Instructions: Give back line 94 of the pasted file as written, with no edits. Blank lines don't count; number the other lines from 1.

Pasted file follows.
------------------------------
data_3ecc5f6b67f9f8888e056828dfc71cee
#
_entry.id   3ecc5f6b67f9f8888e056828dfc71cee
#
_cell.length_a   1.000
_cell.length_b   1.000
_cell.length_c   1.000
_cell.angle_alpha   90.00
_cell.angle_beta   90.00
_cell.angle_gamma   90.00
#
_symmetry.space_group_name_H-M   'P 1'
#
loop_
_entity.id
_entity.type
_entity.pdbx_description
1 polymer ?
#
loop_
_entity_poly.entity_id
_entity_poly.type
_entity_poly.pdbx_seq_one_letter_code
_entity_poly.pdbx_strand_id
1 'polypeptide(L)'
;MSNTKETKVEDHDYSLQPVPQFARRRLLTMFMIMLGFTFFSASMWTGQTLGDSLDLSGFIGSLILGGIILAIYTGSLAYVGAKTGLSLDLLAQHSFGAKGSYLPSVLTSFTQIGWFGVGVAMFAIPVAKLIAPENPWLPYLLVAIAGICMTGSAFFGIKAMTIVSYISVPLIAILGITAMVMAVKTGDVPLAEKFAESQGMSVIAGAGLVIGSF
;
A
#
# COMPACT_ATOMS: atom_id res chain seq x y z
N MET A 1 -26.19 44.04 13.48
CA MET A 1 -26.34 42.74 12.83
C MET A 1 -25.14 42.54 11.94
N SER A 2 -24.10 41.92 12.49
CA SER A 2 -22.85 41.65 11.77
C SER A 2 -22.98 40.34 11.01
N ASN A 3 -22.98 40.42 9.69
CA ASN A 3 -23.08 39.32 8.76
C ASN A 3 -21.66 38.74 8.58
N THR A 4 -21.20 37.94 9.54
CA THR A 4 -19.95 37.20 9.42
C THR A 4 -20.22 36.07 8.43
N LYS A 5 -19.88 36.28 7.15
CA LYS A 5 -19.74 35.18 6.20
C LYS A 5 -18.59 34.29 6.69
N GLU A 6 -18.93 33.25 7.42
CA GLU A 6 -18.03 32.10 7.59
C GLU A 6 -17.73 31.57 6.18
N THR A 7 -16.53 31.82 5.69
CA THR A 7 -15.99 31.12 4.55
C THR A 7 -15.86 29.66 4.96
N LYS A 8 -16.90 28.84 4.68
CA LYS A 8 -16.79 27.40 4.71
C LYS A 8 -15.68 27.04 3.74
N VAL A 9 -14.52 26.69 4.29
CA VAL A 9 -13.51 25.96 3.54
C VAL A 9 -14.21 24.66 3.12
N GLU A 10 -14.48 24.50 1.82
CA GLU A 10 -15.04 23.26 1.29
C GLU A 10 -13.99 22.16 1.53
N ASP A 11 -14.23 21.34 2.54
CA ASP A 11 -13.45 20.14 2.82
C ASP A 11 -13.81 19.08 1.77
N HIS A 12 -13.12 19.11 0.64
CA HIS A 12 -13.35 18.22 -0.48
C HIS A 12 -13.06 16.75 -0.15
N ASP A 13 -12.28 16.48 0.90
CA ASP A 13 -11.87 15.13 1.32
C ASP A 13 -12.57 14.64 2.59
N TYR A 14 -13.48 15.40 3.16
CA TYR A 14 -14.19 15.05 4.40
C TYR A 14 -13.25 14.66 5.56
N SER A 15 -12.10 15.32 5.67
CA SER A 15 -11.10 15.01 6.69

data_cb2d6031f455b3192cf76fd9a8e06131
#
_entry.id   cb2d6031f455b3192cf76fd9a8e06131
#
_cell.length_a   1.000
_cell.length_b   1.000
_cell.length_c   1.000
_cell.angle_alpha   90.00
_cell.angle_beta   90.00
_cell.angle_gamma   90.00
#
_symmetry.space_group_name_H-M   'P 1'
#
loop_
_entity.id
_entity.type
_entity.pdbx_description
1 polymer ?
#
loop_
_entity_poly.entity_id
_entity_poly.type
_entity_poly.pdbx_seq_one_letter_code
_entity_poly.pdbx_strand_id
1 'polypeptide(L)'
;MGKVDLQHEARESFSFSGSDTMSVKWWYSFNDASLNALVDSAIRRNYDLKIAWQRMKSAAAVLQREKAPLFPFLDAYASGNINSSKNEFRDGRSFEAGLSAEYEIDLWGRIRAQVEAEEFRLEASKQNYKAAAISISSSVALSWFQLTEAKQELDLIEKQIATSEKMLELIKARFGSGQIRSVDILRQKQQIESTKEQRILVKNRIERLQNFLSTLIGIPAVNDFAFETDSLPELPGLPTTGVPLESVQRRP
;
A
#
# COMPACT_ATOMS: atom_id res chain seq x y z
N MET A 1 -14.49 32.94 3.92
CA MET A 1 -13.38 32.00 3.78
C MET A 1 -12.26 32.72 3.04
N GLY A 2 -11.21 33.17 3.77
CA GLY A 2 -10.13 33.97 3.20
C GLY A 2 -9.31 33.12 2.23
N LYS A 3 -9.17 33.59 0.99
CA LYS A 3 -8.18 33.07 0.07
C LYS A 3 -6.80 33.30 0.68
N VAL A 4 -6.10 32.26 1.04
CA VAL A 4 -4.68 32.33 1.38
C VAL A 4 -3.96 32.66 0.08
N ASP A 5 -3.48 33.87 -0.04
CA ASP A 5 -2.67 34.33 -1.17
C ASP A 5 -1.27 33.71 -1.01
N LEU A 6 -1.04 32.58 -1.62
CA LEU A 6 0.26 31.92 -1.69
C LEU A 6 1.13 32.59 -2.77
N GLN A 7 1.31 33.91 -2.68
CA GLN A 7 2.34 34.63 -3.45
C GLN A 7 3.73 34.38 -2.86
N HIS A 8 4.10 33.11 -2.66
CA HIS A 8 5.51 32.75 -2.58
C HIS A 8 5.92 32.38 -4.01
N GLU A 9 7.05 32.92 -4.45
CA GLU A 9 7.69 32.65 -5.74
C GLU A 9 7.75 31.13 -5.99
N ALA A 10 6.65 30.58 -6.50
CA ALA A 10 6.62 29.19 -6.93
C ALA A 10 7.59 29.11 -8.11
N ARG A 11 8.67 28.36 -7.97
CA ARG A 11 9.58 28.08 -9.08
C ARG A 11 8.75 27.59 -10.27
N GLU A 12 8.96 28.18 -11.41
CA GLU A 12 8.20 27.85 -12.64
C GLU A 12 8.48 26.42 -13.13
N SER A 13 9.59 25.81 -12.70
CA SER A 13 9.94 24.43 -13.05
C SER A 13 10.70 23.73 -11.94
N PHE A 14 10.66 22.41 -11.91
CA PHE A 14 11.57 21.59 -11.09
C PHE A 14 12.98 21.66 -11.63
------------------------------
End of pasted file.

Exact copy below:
loop_